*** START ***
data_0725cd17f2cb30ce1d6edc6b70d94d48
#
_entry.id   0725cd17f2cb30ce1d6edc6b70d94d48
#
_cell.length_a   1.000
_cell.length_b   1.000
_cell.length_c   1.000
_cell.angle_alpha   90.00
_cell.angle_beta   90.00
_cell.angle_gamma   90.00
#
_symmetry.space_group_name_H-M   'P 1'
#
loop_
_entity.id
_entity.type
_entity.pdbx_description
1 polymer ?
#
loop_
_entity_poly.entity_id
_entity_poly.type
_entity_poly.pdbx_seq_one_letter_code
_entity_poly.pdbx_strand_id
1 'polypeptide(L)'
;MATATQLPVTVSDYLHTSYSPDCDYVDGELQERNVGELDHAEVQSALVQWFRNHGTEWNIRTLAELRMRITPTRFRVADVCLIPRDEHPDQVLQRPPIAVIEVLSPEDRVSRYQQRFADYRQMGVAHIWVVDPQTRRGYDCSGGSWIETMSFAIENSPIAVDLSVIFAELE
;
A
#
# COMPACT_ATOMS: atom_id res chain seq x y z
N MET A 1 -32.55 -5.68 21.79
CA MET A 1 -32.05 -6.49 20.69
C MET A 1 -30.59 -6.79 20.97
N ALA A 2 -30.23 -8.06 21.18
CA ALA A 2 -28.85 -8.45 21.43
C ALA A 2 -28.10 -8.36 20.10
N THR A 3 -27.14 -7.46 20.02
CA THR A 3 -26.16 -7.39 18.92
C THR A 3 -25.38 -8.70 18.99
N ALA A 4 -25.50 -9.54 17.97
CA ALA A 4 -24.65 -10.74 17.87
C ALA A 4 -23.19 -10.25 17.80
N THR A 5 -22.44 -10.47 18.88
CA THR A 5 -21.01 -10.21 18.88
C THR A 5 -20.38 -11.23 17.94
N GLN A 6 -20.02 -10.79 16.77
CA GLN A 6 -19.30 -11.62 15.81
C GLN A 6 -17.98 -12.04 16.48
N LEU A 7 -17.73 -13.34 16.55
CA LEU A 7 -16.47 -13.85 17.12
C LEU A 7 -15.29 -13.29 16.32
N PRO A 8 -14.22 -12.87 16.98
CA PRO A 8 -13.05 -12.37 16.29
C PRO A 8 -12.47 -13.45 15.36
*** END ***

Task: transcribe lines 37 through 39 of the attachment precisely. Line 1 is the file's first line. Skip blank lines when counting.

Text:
N THR A 3 -27.14 -7.46 20.02
CA THR A 3 -26.16 -7.39 18.92
C THR A 3 -25.38 -8.70 18.99